Tag Archives: herbicide drift

After 35 mls of rain.

Last week the gardens looked so wilted and dry I thought they would be a visual right off before my 41/70 celebration on the 10th of February. But after a day of on and off showers this morning it looks like this.

Snake bean flower.

Humans have been farming for 10,000 years. It was just about 60 years ago that we started industrializing agriculture in the U.S. and around the world. After World War II, chemical companies needed a market for wartime inventions and pesticides were put to work in the fields. In the decades that followed, trade and development policy — coupled with savvy marketing by chemical companies — effectively developed an entire model of industrial agriculture.
Today, pesticides touch every aspect of our lives, from residues on our produce to increased chronic disease to biodiversity loss. It’s time for a dramatic shift in our food and farming system.


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When will we ever learn?

On Christmas Day farmers around Walgett in north-west New South Wales noticed their infant cotton plants had begun to wither. Leaves began to curl and die, killing some plants and stressing others.

Within days, it was clear Walgett was facing a serious incident that had affected nearly 6,000 hectares (60 sq km) of cotton farms reaching as far as Burren Junction, and Rowena.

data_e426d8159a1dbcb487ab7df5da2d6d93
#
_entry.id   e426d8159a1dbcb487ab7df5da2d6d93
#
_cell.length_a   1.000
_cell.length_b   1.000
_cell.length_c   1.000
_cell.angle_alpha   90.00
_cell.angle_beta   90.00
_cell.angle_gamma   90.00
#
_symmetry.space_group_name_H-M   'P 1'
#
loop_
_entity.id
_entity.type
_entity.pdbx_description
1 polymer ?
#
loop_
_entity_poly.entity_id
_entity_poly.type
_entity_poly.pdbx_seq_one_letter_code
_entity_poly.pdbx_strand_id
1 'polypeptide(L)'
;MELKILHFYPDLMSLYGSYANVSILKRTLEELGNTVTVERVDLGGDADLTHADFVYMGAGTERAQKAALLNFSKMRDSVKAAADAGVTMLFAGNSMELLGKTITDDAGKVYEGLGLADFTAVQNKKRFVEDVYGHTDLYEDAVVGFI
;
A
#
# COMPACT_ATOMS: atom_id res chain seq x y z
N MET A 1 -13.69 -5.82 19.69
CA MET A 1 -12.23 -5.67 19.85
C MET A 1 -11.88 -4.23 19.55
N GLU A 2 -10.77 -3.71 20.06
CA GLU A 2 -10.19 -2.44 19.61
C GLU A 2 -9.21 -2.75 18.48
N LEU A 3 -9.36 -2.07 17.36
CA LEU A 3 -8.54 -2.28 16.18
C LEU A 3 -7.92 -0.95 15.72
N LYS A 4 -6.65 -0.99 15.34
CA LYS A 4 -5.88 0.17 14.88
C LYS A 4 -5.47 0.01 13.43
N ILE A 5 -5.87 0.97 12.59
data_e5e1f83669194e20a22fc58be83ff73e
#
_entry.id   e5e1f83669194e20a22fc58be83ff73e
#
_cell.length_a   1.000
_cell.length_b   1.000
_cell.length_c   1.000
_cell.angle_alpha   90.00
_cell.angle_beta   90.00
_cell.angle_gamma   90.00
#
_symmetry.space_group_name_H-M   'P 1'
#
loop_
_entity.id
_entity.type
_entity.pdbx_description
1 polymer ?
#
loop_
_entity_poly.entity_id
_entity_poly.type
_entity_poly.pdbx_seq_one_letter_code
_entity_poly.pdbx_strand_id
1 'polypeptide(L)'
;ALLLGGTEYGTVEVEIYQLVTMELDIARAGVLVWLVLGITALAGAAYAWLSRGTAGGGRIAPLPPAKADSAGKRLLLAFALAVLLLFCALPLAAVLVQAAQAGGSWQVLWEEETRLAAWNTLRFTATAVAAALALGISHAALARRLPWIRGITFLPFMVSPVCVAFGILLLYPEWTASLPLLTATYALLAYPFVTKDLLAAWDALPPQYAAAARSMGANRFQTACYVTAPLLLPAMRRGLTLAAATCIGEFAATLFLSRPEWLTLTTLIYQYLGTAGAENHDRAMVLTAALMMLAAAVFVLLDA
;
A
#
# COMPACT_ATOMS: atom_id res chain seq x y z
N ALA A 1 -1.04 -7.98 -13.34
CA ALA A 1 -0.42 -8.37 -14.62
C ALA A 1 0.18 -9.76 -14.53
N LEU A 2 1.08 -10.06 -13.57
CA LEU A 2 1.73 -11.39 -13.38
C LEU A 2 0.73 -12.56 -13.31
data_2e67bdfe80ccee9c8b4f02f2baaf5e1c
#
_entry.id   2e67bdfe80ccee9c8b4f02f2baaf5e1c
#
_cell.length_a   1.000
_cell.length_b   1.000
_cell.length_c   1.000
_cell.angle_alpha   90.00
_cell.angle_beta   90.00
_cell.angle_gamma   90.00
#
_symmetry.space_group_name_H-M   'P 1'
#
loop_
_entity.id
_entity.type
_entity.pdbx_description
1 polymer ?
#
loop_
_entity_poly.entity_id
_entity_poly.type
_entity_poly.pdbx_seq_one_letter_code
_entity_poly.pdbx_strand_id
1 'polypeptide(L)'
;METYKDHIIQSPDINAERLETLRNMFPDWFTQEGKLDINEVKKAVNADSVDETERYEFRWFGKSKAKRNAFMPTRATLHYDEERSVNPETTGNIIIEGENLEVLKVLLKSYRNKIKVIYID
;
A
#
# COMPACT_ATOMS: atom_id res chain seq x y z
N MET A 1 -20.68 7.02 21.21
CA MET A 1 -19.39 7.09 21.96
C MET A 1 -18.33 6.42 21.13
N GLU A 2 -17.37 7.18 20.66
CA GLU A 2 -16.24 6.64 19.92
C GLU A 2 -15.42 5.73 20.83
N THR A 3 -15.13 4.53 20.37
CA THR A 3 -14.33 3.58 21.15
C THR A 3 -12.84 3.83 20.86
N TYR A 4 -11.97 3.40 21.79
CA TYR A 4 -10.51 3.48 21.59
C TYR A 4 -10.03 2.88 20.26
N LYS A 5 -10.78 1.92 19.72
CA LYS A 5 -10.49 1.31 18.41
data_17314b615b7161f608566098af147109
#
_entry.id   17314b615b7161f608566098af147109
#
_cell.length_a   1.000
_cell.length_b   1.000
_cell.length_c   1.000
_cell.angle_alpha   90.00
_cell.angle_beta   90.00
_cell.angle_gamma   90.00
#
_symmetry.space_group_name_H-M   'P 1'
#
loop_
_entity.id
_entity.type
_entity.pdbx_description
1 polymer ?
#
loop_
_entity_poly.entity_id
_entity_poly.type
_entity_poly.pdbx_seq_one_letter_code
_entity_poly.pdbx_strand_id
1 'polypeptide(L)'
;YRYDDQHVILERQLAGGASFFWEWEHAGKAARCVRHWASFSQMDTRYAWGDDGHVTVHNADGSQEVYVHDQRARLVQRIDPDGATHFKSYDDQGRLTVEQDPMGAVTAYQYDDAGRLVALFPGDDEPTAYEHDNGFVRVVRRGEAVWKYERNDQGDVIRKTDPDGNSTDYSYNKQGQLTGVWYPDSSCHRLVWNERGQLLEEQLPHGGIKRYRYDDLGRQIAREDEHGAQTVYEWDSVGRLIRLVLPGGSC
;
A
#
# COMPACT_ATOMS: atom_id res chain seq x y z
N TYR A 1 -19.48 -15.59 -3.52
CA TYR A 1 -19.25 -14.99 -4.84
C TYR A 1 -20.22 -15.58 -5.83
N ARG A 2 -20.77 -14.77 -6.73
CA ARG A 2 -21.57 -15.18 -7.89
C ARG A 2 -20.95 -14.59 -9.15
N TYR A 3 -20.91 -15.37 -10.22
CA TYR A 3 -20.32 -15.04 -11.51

The culprit is believed to be a giant plume of 2-4,D, a pesticide that is used to kill broadleaf weeds in fallow fields and in some cereal crops. A few days earlier it had rained, which prompts the weeds to sprout and farmers began spraying – though who is responsible for the 2-4,D plume remains a mystery.

Herbicide 2,4-D ‘possibly’ causes cancer, World Health Organisation study finds
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The spray, possibly used at night, is believed to have been trapped in an inversion layer in the atmosphere and then drifted over the highly sensitive cotton plants.

But cotton might just be the agricultural equivalent of the canary in the coalmine. Jo Immig, coordinator at the Australian Toxics Network said the effects of pesticide drift got public attention when cotton was affected and there were financial losses, but off-target spraying was probably affecting other areas, such as bushland, national parks, waterways and population centres, without attracting the same sort of scrutiny.

“It’s not as obvious when it’s in other parts of the environment. The regulators haven’t had nearly enough concern about pesticide drift and its impacts,” she said.


Spraying along Left Bank Road, Byron shire.

What herbicides kill.

Thanks to Tannon for  the stunning photos taken here on his mobile phone.



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